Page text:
A little more than four years ago, Hillary Clinton suggested then-Democratic primary opponent Barack Obama was so naïve on the world stage he'd need a "foreign policy instruction manual" should he win office.
Fast forward to the 2012 Democratic National Convention. Obama, now the president, accepted his party's nomination for a second term by touting his experience as a steady leader in the face of overseas crises and mocked his Republican challenger as "new to foreign policy."
How times have changed.
But the president's new tactic -- to incorporate into his campaign message the sense that he is the tested leader, and that Mitt Romney is a newbie -- could be a risky one. For starters, it recalls the very criticism against Obama, like the above line from Clinton, when he first ran.
"Obama had probably less foreign policy experience (when he first ran for president) than Romney has," said Steffen Schmidt, political science professor at Iowa State University.
Schmidt also noted that Romney is hardly alone among non-incumbent candidates in not having a tremendous foreign policy background. "The truth of the matter is, presidents learn on the job," he said.
Obama, in an official sense, may have had a bit more foreign policy experience when he first ran than Romney does today.
Obama, as a first-term senator, was a member of the Senate Foreign Relations Committee. And he took several foreign trips. He traveled in 2005 with Republican Indiana Sen. Richard Lugar to Russia and Eastern Europe to visit nuclear and biological weapons facilities. The following year, Obama traveled to the Middle East. Obama, the senator, made another foreign trip to several African countries in late 2006 as well.
Obama, though, downplayed the value of that experience during his 2008 primary run. "Experience in Washington is not knowledge of the world," he said in April 2008, according to an account from the time in The New York Times. "This I know. When Sen. Clinton brags, 'I've met leaders from 80 countries,' I know what those trips are like. I've been on them. You go from the airport to the embassy. There's a group of children who do a native dance. You meet with the C.I.A. station chief and the embassy and they give you a briefing. ... And then, you go."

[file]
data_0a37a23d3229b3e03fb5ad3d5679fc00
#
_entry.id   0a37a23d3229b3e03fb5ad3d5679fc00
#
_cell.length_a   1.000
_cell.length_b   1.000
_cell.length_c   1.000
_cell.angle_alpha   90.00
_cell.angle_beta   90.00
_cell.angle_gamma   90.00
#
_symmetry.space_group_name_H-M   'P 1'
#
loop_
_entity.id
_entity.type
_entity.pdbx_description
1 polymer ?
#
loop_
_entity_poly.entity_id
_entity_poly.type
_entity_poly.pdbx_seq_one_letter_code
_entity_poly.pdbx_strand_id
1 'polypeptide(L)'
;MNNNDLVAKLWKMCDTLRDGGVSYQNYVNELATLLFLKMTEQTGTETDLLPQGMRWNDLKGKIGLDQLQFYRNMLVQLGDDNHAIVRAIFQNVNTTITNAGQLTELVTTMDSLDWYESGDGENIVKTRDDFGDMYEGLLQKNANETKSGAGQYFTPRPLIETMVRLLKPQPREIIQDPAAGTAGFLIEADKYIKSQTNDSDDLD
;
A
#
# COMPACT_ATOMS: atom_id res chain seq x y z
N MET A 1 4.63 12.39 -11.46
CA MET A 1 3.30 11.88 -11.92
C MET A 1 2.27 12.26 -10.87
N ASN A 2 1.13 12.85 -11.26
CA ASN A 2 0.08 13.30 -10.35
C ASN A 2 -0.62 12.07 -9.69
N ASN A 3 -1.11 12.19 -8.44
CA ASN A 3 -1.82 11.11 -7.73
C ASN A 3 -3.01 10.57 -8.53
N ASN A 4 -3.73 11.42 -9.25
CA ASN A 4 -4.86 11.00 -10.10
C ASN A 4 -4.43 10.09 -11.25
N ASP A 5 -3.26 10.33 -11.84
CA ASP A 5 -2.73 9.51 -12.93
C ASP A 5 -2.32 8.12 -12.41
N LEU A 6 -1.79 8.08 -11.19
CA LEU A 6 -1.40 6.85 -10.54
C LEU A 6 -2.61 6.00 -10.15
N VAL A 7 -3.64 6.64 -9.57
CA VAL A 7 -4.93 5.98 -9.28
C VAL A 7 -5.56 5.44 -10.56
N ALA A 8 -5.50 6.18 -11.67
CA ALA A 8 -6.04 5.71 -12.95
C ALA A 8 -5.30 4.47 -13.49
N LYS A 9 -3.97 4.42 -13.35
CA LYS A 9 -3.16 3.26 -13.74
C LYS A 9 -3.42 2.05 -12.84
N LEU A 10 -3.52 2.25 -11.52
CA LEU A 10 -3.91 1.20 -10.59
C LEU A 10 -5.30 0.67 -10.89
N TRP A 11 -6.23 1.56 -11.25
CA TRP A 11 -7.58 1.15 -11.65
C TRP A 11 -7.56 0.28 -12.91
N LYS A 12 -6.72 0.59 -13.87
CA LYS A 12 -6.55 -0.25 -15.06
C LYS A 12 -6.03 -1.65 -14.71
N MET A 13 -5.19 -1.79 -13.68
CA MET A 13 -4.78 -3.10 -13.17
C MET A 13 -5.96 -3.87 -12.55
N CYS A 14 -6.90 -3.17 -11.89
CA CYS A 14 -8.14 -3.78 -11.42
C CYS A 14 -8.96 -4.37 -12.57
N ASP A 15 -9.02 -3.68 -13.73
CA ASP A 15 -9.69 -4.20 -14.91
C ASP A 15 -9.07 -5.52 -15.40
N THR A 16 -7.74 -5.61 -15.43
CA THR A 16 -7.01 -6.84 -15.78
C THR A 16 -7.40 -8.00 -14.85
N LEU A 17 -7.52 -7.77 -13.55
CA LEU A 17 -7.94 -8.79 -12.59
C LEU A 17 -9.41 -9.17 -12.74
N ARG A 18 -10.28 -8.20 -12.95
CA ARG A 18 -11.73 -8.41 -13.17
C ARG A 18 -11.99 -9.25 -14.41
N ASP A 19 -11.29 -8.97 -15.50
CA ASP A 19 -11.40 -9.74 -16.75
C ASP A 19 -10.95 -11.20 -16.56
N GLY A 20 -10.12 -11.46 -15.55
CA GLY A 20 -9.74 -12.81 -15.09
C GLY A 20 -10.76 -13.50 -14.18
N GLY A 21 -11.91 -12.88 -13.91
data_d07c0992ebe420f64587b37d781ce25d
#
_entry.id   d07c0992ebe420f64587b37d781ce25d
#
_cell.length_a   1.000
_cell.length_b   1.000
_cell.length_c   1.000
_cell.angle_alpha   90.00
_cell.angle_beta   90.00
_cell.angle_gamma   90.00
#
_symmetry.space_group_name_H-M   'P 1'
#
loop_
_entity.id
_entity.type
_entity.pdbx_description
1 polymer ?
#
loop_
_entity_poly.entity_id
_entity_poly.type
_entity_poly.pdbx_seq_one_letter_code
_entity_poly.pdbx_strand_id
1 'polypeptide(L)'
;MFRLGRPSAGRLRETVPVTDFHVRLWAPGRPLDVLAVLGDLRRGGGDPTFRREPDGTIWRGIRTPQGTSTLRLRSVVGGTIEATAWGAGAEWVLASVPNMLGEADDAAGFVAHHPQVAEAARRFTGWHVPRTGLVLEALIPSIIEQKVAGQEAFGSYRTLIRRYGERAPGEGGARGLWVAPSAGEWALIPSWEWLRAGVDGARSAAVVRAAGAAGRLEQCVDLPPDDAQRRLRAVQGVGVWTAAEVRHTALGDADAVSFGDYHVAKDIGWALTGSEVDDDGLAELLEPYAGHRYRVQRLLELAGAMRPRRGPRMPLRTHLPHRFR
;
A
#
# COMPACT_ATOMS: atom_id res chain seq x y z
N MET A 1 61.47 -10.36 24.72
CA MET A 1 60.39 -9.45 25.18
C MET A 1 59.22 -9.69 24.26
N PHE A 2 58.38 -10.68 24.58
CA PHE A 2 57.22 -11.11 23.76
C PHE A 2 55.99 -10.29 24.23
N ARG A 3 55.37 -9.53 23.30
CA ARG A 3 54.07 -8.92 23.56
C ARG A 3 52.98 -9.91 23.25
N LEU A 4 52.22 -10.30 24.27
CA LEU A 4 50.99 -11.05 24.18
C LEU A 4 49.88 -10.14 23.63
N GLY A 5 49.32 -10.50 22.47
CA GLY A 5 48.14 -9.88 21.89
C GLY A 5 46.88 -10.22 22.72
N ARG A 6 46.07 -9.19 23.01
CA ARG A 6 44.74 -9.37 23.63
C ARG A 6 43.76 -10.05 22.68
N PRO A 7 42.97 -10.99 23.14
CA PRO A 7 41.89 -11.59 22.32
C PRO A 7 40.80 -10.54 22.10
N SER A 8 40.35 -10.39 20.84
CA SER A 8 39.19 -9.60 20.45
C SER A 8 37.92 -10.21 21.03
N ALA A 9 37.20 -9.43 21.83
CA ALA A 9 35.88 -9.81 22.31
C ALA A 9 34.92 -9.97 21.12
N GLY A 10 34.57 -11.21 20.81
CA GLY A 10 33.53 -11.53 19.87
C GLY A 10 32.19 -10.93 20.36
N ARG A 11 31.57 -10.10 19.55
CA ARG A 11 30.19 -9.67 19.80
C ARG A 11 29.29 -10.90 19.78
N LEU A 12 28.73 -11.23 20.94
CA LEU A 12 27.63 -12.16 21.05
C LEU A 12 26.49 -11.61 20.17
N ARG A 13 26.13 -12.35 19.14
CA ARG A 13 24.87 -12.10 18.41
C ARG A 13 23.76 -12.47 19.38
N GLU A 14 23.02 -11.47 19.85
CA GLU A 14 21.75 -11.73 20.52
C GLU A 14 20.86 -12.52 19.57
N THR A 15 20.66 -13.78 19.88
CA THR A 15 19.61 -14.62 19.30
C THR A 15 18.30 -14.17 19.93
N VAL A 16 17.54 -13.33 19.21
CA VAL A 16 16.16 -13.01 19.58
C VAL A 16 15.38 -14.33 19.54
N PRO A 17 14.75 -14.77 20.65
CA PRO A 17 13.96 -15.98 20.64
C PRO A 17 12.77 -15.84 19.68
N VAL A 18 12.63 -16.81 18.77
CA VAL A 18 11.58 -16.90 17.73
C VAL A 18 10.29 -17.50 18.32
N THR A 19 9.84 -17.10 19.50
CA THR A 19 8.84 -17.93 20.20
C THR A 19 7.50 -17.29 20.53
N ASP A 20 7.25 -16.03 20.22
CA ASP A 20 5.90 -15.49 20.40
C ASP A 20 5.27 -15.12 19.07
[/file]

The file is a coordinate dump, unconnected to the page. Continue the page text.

Obama instead had stressed his time living abroad, as well as a visit to Pakistan back in the 1980s.
Romney, though, also lived abroad -- in France as a Mormon missionary -- in the 1960s. And both Romney and Obama, as presidential candidates, conducted high-profile overseas tours to bolster their campaigns.
Obama's, which included an address to a massive crowd in Berlin, was likely better received. Romney stumbled on his summertime tour abroad, most notably when he suggested Britain might not be ready for the 2012 Olympic Games.
Obama seized on that gaffe during his nomination address last Thursday in Charlotte, N.C.
"My opponent and his running mate are new to foreign policy," Obama said. "But from all that we've seen and heard, they want to take us back to an era of blustering and blundering that cost America so dearly. After all, you don't call Russia our No. 1 enemy -- not Al Qaeda -- Russia, unless you're still stuck in a Cold War mind warp.
"You might not be ready for diplomacy with Beijing if you can't visit the Olympics without insulting our closest ally," Obama said.
Obama went on to say: "You know, I recognize that times have changed since I first spoke to this convention. The times have changed, and so have I. I'm no longer just a candidate. I'm the president."
Schmidt said Obama may be trying to inject more foreign policy into the mix, not just to deflect from other issues but to defend his administration against a GOP talking point that the president is "leading from behind" on the world stage.
Indeed, the Romney campaign released a memo over the weekend that highlighted the president's "manifold failures on foreign policy and national security." While Obama touts the successful takedown of Usama bin Laden and the official end of the Iraq war under his watch, Republican claims he has done little to slow what they see as Iran's march toward a nuclear weapon.
Sen. John McCain, the Republican Party's 2008 nominee, critiqued both Obama and Romney on the foreign policy front in an interview with the Associated Press over the weekend. In the interview, McCain said national security was largely missing from the GOP convention.
"It's the job of presidents and candidates to lead and articulate their vision for America's role in the world. The world is a more dangerous place than it's been since the end of the Cold War, and so I think the president should lead and I think candidates for the presidency should lead and talk about it, and I'm disappointed that there hasn't been more," McCain said. He was most critical of the current administration, on issues like Iran and Syria.